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Saturday, April 2, 2011

TICK-BORNE TYPHUS FEVERS (Rocky mountain spotted fever)

The casual organism, R.rickettsii is transmitted by the bite of hard (Ixodid) ticks which carry the infection to rodents and dogs and on occasion to man. It is widely distributed througout the world but now decreasing in Western and South-eastern states of the USA and also in South America.
 The pathological changes are similar to those in epidemic typhus. The incubation period is about 7 days.
Clinical features
There may be eschar at the site of the bite, with enlargement of the regional lymph nodes. Symptoms closely resemble those of louse-borne typhus. The rash appears about the third or fourth day, at first like measles, but in a few hours the typical maculopapular eruption develops. Each day it becomes more distinct and papular and finally petechial. The rash first appears on the wrists, forearms and ankles, spreads in 24-48 hours to the back, limbs and chest and lastly to the abdomen where it is least pronounced. The fully developed rash often affects also the palms, soles and face. Petechiae may appear in crops. Larger cutaneous and subcutaneous haemorrhage's may appear in severe cases. The liver and spleen becomes palpable. Complications are as in louse-borne typhus, but gangrene is more common. Untreated, the course of the disease may be mild or rapidly fatal.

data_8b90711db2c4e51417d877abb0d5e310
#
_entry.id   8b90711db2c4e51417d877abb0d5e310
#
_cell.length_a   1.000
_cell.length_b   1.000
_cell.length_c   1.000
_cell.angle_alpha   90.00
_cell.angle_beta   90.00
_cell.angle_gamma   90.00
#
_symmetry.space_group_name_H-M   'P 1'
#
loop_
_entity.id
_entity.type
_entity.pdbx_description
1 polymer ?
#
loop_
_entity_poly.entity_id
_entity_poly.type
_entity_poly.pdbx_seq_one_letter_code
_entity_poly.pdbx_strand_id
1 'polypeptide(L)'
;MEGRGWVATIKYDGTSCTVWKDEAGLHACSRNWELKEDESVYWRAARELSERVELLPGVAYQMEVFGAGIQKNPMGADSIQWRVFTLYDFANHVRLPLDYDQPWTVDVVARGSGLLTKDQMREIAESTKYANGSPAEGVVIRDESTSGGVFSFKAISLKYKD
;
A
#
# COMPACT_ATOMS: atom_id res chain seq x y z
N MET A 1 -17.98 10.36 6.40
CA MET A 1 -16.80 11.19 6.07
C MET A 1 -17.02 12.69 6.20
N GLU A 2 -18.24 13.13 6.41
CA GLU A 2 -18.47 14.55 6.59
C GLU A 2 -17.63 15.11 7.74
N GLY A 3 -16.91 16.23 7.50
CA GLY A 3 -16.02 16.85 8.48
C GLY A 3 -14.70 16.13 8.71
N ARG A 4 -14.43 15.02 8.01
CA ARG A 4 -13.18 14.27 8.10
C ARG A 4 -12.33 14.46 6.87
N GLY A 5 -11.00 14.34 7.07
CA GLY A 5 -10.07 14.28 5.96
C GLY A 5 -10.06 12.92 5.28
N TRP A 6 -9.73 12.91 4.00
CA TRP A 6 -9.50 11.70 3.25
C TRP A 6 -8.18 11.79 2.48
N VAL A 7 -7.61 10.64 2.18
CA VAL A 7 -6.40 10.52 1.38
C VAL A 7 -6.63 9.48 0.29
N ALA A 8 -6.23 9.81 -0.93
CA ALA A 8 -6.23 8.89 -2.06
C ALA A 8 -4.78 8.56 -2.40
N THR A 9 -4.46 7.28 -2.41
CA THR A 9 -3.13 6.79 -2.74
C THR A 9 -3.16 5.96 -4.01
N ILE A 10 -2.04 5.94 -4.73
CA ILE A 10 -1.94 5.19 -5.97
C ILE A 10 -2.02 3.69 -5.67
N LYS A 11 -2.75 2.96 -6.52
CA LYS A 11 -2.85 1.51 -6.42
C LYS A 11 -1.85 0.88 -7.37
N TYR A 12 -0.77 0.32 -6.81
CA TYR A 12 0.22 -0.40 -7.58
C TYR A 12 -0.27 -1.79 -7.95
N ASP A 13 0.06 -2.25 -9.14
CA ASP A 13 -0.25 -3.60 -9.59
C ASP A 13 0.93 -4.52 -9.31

Diagnosis
There may be a history of a bite by a tick. The character of the rash, appearing first at the periphery, is helpful. Detection of organisms by immunofluorescence in frozen sections of skin biopsies is quick and efficient.
Management
The various fevers due to rickettsiae respond to tetracycline or chloramphenicol. and doxycyxline single dose of 100 mg is effective in Scrub typhus.Nursing care is important, especially in epidemic typhus. Sedation may be required for Delirium and blood transfusion for haemorrhage.

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